Thursday, September 8, 2016

The Speech That Got Away

I used to tell stories with a local storytelling collective called, "The Flame." Obviously, I haven't spoken at it for a long time, but last night I "performed" the piece below singing most of it, using my speech app for some of it, and speaking as Rand, my Aussie character voice taught to me in therapy. I  did it for Dwight who's my performance mentor. It was he who first got me on stage, and he thought this worked.  I've sent in a proposal to do it to Flame curators. If I'm green-lit  I will refine it.

(Singing.) Why would someone with no voice kinda sing a song?
After this, will The Flame, be looking for a gong — or a hook?
Why would someone meant to give inspiring oration,
Make this noise that’s certain to destroy his reputation?
It’s so perverse, to speak in verse
A fella screeching acapella.
Well…. here’s the thing,
I have to “sing” to earn my bread and butter.
‘Cause if I talk, I stutter.

If I tried and tell my story in the normal way,
I’m certain every one of you would want to run away
To heal your ears and drown your tears in a vat of Beaujolais.
So if you feel hysteria,
there’s staff her to take care-a-ya.
As I “sing” to you this aria
about why I speak in song.
What could possibly go wrong?

On April ninth 2-0-1-6, the day that dawned was grey.
This retiree was full of glee — another day to play.
Then, when I saw my pussycat, he made me want to say:
(I try to speak.) “Leon…?
Holy fuck; speech amok
Dear God, is this some kind of joke?
I wonder if I’ve had a stroke.  
 (I try to speak.) It felt like doomsday
My voice had gone away.
I start to cry and then I bawl.
I can hardly breath at all.
Snot descending, pounding heart;
Trembling hands; is this the start
Of something worse?
Will I need an ambulance
Or a hearse?

Call 911. (I try to speak.) Can you please…?
(Singing.) No, that’s no good …
My talking can’t be understood.
Out the door and down the hall,
Stoned on rushing cortisol.
Across the street to see St. Paul;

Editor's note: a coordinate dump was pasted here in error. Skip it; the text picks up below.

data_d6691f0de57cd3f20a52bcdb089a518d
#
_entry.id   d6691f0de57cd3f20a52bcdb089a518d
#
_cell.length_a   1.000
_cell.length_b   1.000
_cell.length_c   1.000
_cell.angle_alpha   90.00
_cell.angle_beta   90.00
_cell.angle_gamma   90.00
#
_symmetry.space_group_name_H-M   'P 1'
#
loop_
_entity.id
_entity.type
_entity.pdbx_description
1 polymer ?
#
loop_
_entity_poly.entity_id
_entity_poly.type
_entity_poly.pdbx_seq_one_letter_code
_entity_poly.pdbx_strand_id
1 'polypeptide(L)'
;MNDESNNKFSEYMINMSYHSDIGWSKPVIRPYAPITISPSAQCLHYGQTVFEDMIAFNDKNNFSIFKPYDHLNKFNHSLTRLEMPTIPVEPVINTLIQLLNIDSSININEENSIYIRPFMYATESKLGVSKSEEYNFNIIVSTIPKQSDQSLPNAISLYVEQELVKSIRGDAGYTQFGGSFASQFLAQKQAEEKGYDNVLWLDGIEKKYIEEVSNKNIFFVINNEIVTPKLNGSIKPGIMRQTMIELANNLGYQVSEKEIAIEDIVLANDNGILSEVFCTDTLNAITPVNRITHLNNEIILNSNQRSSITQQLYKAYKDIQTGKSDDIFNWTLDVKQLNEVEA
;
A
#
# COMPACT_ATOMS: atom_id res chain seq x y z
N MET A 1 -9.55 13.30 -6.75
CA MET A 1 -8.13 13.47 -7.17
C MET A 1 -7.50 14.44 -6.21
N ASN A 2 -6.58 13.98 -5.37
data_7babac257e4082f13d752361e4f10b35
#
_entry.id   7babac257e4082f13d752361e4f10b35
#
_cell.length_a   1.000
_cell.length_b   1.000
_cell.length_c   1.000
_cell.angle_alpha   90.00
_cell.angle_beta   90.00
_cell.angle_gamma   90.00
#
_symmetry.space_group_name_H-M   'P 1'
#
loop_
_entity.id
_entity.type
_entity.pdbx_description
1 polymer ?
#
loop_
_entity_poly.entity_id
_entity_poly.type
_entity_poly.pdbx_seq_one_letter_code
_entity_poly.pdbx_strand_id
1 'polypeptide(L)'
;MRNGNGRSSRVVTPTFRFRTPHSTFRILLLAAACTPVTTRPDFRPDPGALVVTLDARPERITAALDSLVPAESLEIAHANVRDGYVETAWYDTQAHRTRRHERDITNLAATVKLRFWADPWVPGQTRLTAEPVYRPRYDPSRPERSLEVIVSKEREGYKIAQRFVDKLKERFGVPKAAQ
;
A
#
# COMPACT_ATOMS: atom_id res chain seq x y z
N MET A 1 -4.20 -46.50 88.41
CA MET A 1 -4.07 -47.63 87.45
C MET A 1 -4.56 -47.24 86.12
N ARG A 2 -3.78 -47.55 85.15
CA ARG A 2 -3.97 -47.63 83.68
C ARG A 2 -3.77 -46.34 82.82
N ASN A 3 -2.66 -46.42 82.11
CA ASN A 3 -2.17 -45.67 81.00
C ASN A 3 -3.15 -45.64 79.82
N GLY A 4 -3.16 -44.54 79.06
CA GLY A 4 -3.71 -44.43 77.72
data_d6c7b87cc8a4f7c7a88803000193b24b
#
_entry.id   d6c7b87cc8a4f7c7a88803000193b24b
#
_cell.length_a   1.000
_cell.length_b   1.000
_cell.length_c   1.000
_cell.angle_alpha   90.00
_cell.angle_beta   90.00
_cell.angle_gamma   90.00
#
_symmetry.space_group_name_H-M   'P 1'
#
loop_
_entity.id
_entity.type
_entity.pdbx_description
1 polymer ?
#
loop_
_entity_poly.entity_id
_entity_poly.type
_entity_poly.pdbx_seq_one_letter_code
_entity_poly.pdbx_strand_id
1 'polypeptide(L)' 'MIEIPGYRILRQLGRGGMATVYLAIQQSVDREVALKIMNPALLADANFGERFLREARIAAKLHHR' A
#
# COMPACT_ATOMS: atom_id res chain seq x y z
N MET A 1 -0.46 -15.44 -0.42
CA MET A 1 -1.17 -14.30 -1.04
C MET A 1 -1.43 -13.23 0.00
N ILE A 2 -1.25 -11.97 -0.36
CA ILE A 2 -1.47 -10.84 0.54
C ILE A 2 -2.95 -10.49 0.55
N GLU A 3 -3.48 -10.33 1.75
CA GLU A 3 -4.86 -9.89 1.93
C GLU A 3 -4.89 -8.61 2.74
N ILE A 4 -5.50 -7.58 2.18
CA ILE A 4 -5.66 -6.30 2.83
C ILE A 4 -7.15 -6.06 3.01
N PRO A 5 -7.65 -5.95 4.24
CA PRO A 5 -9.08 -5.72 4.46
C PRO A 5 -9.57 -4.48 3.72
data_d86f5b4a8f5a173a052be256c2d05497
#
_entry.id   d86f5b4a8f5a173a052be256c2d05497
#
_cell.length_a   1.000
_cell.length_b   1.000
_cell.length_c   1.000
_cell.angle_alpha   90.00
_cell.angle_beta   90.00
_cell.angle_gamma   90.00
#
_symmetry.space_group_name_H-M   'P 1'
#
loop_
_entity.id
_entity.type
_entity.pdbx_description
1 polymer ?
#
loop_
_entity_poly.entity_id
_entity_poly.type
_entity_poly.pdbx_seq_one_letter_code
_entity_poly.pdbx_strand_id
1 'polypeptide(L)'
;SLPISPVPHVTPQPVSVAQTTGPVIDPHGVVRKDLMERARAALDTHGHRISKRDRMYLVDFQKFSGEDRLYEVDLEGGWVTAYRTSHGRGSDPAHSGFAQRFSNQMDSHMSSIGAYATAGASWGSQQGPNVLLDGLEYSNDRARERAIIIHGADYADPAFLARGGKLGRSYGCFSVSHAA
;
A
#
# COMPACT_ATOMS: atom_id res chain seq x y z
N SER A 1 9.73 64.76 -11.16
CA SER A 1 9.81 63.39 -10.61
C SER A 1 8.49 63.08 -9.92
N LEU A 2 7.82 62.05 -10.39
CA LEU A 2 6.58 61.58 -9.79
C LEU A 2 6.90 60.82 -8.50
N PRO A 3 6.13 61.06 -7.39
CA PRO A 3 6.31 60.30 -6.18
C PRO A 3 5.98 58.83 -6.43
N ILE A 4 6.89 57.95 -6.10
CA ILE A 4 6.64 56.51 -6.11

Arms not working; constant jerking
Muscles tense; hands like claws
Grinding teeth; locked jaws.
(Speaking as myself.) Doc: It’s like I’ve got CP
What the hell is happening to me?

(Singing.) Calmed by a nurse; CT of my brain,
No tumor or aneurism. They can’t explain
Why my lips don’t work, and tongue’s askew —
No speech no matter what I do.
Hearing weak cognition blurry
The doctor says, “Relax, don’t worry!”
That soon they’ll have me back to being Chris.
(Speaking as me.) But will I have a voice like this?

(Singing.) In spite of, essentially, oral castration
I can achieve communication.
I’ve character voices – more on that later
I’m an innovator, a demonstrator
Using notes, and apps and improvised sign language.
Because I adhere to the adage
That to live without expression
Can lead to a depression
And a life absurd.
Everybody must be heard.

Once I had a best friend who suddenly went blind.
And in defiance of his malady Pete found himself inclined
To do the things that sighted people do; to live his life unbarred.
And prove that he was living life; I was his bodyguard.
He bought paintings sold at auction, and taught himself to ski,
So when I awoke without a voice, I thought of him and the degree
To which he’d risen ‘or his losses, and so I resolved to do
Something brave to honour Pete…
That’s why I’m here in front of you.

Not long ago I earned myself a taste of minor fame
By signing up to tell a story here, proudly at The Flame
And back I came, and then again; in all, I spoke six times